I invested in a direct EB-5 project and got my I-526 and I-485 approved. I successfully hired ten full-time Americans and the business has been fine. But recently we have gone through some serious issues and now we are facing the problem of insolvency. I am supposed to file my I-829 application next month and am wondering what standards USCIS use to decide whether to remove one’s condition on the green card or not. How much does the business performance matter? If one or two of my employees quit before next month, there will be less than 10 employees working in my business by the time I file my I-829. How will this impact my application?
As long as you created 10 full-time positions for U.S. workers before filing the I-829 petition, your I-829 should be approved.
Try and have 10 employees at the time of filing the I-829. Technically if you have created 10 full time positions with legal US workers the case can be approved. The key is to sustain the investment and jobs, ideally for the conditional period.
The performance of the business will likely become an issue. However, this should not stop you from filing your I-829 but, it is advised that you should consult an EB-5 attorney. Also, the economic performance of your business should be thoroughly reviewed but, you cannot simply choose not to file.
If you have sustained your investment and created 10 direct full-time positions within the conditional residence period, it should not matter if your business is not performing well. You should hire an experienced EB-5 immigration attorney to properly prepare and argue your I-829 petition.
Business performance after the two years of conditional residence should not affect your eligibility for condition removal. If you sustained your investment and the new commercial enterprise created 10 full-time positions within the conditional residence period, you have complied with the I-829 requirements. If you provide all of the evidence establishing (1) sustainment of your investment and (2) job creation, it should not matter if your business is losing money or if the number of full-time positions drops below ten. You should consult with an experienced EB-5 immigration attorney to make sure you have the evidence needed to support your I-829 eligibility to remove the condition.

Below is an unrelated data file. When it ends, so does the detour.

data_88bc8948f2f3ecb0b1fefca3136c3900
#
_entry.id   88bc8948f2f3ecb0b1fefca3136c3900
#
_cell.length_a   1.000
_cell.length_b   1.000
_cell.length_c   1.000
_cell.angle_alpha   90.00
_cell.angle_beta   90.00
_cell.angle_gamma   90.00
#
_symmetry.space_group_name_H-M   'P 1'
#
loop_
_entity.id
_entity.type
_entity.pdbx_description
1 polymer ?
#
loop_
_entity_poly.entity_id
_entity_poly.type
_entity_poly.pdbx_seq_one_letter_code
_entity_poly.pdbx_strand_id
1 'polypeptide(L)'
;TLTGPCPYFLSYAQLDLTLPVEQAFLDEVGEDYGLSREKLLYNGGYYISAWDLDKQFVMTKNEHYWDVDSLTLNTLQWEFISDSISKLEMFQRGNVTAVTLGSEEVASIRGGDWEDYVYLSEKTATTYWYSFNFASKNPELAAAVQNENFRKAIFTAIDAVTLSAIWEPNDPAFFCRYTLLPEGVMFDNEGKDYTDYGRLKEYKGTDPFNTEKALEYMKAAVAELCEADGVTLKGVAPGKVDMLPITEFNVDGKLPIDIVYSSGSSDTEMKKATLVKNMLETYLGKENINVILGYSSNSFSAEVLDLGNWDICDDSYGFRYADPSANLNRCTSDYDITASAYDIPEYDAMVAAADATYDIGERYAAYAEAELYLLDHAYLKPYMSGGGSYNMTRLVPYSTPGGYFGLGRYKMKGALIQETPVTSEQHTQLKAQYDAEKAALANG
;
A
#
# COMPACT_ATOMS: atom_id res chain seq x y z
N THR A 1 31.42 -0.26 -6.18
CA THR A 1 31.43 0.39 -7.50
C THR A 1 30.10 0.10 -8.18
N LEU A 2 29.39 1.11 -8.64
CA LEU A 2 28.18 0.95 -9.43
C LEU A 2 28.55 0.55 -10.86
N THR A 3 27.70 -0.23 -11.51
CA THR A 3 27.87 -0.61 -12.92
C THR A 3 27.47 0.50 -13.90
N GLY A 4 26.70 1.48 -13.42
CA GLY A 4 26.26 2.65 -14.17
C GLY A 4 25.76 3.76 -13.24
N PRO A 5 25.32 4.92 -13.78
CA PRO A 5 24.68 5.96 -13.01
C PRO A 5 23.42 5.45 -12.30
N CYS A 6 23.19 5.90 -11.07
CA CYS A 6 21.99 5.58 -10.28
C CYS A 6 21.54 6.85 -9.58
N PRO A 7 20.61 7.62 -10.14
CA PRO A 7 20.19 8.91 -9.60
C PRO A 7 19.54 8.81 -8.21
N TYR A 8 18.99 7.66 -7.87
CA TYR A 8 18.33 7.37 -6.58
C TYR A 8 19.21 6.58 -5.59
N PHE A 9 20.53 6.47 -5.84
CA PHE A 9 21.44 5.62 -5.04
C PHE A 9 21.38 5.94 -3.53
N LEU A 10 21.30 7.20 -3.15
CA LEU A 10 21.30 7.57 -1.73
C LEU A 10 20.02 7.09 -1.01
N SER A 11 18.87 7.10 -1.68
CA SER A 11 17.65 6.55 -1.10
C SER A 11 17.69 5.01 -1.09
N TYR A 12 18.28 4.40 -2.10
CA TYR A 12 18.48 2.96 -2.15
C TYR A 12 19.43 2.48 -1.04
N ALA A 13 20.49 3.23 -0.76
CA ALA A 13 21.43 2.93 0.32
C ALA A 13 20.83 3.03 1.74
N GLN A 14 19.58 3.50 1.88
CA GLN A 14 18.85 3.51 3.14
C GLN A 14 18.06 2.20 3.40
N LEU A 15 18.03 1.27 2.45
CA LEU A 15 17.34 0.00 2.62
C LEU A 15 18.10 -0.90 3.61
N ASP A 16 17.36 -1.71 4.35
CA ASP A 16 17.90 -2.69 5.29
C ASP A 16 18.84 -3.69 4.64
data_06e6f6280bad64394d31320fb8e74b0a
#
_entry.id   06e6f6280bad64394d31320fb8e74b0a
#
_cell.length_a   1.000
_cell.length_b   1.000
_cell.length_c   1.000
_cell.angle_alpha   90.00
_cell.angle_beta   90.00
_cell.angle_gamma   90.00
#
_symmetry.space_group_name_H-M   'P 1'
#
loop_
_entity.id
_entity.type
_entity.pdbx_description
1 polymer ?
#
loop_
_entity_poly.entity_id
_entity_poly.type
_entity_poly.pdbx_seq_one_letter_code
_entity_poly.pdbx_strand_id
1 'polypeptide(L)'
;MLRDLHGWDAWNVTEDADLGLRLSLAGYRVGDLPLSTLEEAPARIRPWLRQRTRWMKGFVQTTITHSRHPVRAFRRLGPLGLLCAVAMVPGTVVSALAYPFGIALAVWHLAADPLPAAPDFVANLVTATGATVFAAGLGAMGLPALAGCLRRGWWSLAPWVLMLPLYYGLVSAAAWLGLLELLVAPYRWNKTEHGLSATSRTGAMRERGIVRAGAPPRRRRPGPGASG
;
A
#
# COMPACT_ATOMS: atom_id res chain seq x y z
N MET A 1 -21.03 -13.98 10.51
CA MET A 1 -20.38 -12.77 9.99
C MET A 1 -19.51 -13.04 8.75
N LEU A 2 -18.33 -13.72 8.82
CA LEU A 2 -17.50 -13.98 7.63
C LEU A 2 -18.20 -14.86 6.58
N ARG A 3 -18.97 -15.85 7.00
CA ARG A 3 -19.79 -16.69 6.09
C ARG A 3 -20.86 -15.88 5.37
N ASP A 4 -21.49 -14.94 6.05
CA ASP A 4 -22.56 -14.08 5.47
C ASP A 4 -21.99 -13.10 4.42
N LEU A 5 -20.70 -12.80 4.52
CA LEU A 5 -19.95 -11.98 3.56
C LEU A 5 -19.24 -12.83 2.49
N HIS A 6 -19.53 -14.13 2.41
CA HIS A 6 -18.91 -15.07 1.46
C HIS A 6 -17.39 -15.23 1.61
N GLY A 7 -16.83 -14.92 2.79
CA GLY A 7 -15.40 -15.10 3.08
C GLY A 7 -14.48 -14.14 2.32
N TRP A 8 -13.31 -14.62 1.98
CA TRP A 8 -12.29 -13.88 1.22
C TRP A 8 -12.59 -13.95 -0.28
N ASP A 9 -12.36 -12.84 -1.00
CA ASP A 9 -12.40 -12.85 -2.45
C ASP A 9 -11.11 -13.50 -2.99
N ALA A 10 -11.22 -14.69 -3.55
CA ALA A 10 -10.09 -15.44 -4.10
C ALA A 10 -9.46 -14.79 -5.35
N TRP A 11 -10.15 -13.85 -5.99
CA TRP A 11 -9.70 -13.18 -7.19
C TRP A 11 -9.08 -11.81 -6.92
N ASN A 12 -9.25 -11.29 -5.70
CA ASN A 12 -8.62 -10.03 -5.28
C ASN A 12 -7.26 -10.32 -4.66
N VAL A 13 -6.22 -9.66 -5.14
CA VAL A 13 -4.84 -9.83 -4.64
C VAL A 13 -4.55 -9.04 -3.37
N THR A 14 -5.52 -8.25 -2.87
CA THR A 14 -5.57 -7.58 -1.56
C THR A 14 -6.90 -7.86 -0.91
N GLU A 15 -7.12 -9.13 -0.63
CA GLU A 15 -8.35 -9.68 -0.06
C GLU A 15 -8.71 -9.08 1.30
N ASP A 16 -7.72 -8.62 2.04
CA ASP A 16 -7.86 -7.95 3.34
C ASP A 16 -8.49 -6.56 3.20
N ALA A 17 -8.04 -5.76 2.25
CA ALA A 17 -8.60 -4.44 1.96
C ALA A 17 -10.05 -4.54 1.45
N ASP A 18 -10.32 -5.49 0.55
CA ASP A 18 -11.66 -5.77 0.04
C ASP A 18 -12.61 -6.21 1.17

If your business has ten full-time employees at the time of filing the I-829 petition, then the required ten full-time jobs have been created. If your business has less than ten full-time employees at the time of filing the I-829 petition, then U.S. CIS will deny your I-829 petition.
In spite of the insolvency issue for your direct EB-5 project, you have no choice but to file your Petition to Remove Conditions on Form I-829 under the guidance of experienced immigration counsel on a timely basis. If not, we know with a high degree of certainty you will lose your option for obtaining Lawful Permanent Residency in the U.S. without conditions. To the extent possible, you would have to show that in spite of the fact that there are insolvency issues, jobs were created and the minimum required investment was fully invested, all per the commitments made in the initial EB-5 Petition you filed on Form I-526. You should show, of course, that you did create jobs for at least 10 or more U.S. workers even if one or more may quit before next month. Thus, I would file your I-829 petitions just as soon as possible, hopefully before you lose any more employees.
The job creation aspect is most critical. EB-5 laws do not require the company be profitable. Key is the creation of 10 full-time employees and the investment remaining at risk.
According to their draft policy, USCIS will not require that the jobs still be in existence at the time of the Form I-829 adjudication in order to be credited to the petitioner. If you can show that at least ten full-time jobs for qualifying employees were created by the new commercial enterprise as a result of your investment, and such jobs were considered to be permanent jobs when created, you should be okay. Documenting the above when the supporting documents submitted with the I-829 may not support that would take a lot of finesse and good legal argument and presentation of evidence.
The criteria are stated on USCIS website; it is fairly straightforward. However, given your complex business situation, you need to hire an immigration attorney asap.
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